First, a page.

Anxiebo and placebo act as counterparts postoperatively. The anxiebo state may impair clinical analgesia and reduce the sensitivity of analgesic trials. Ways to minimize anxiebo are discussed.
In spite of considerable progress in postoperative analgesia, recent studies show that adequate pain relief remains elusive for a significant fraction of hospitalized surgical patients [1–3]. Continuous awareness of this problem and further efforts to improve treatment are required despite the availability of acute pain services . Surgical treatment and its consequences cause psychological stress, and pain intensity after surgery is influenced by both analgesic drug effects and psychological factors. These factors comprise on the one hand an analgesic placebo influence induced by the therapeutic situation per se, and on the other hand its clinically less studied algesic anxiety-related nocebo influence counterpart [4–6] (in this article the term "anxiebo" is used to better focus on how to deal with this connection clinically).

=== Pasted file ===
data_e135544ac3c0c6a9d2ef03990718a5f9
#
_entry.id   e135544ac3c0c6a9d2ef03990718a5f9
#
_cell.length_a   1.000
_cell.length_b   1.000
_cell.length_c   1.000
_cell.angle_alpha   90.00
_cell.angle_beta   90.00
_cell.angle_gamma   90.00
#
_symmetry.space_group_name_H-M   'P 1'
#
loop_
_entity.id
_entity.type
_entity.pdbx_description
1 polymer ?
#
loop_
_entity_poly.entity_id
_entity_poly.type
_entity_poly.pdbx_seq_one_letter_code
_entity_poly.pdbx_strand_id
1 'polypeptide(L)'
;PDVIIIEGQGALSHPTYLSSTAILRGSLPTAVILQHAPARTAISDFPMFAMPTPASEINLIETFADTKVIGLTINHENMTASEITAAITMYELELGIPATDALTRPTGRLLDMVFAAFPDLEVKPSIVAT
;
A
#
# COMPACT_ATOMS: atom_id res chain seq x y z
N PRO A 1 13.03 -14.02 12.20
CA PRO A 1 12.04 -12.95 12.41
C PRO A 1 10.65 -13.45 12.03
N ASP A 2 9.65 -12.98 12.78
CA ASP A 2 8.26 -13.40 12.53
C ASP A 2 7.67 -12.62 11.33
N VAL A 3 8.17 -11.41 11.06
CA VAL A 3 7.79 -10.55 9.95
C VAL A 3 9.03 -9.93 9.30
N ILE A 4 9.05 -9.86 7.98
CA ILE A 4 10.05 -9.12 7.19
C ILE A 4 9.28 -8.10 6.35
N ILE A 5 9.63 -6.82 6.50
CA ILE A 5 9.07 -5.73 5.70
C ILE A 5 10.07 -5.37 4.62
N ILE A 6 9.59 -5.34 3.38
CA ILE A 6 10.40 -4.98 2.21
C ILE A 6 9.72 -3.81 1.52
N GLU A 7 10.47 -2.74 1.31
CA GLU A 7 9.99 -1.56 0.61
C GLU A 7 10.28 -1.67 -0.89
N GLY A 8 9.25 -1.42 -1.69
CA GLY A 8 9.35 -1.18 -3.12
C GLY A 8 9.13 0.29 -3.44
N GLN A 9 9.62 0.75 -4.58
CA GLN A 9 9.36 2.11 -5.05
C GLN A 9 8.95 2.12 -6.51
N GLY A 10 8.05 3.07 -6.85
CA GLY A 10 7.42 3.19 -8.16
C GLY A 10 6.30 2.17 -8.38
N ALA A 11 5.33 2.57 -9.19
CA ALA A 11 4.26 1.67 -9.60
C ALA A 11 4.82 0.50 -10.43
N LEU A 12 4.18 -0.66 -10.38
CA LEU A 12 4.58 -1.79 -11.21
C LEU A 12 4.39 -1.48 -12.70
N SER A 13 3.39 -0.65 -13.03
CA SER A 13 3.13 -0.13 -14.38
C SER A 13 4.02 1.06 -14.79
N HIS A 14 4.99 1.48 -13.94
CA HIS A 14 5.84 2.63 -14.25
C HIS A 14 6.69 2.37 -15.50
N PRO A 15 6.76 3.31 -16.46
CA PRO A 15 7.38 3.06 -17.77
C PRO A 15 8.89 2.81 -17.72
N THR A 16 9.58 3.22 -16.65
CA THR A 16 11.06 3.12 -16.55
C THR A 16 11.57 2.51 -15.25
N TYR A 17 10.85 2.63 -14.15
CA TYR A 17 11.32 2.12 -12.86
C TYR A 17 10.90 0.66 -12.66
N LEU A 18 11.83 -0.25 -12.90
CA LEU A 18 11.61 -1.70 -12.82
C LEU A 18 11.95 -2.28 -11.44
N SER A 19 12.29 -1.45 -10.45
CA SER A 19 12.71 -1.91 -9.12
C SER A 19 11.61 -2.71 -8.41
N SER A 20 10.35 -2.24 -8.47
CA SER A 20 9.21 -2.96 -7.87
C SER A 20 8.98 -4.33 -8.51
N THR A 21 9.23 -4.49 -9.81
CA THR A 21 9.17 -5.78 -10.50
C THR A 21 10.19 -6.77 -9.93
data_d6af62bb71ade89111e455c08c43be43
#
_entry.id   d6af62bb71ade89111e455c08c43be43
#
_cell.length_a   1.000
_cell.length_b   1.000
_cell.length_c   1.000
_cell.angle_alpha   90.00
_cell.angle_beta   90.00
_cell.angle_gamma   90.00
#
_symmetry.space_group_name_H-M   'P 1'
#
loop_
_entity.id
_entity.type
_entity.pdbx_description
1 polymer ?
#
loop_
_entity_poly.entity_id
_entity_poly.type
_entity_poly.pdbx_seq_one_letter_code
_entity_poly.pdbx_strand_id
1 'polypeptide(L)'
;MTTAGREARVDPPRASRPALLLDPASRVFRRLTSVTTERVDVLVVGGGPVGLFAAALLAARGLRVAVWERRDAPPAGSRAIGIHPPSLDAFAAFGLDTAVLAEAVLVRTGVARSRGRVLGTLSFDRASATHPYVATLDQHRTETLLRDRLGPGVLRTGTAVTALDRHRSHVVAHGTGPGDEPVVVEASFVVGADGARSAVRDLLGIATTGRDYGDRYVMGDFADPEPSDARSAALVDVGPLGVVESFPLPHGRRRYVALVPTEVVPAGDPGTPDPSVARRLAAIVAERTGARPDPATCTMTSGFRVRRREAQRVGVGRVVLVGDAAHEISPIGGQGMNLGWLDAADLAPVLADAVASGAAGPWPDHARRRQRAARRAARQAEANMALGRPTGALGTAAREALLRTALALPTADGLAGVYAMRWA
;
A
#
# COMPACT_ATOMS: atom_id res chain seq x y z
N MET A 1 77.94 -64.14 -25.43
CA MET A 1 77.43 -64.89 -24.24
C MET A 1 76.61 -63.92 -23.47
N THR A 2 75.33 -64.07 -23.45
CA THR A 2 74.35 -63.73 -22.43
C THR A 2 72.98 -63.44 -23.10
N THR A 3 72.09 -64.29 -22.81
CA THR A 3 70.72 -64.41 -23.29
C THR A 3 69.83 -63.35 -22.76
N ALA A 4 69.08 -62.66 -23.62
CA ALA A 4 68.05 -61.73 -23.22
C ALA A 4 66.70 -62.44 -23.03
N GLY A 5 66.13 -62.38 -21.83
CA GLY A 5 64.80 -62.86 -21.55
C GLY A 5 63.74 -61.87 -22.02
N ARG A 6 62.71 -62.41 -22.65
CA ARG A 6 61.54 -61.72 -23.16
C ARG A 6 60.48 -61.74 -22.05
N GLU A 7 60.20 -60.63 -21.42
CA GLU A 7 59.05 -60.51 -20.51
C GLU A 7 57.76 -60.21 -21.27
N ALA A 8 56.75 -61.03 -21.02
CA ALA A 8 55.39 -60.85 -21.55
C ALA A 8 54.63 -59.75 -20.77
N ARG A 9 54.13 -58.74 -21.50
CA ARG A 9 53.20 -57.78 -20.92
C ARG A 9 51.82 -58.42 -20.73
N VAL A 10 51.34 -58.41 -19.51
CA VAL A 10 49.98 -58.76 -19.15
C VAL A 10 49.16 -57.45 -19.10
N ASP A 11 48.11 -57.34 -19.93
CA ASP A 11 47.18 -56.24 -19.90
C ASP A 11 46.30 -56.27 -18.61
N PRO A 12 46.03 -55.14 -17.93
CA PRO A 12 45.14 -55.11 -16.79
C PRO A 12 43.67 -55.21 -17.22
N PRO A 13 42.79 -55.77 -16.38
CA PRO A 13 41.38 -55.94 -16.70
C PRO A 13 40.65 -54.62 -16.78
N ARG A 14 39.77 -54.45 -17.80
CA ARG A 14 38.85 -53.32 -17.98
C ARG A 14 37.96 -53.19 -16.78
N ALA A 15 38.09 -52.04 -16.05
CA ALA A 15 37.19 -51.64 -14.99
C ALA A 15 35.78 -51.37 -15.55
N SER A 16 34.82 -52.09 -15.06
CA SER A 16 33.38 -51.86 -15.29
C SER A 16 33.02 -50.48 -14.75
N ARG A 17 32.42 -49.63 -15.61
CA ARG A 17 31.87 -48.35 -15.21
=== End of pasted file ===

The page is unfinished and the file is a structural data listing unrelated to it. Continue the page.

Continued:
The clinical effects of anxiebo have been only incompletely evaluated. In this work, relevant reports in the literature were assessed with regard to evidence of anxiebo, and its clinical expressions are described here. Implications of the findings on clinical practice, development of analgesic drugs, and assay sensitivity of clinical trials are discussed.
The anxiebo-placebo relationship
The effects of anxiebo and placebo can be clearly visualised on PET scans of the brain . During placebo analgesia the activity patterns in the brain, brainstem and descending antinociceptive systems demonstrate that the endogenous opioid system is activated, and there are indications that the placebo state is sensitive to the effects of morphine [9, 10]. These findings suggest that a placebo patient under opioid treatment should be able to closely approach a pain-free state. In anxiebo, on the other hand, scan findings indicate that the sensitivity to opioids is reduced but not abolished [9, 11].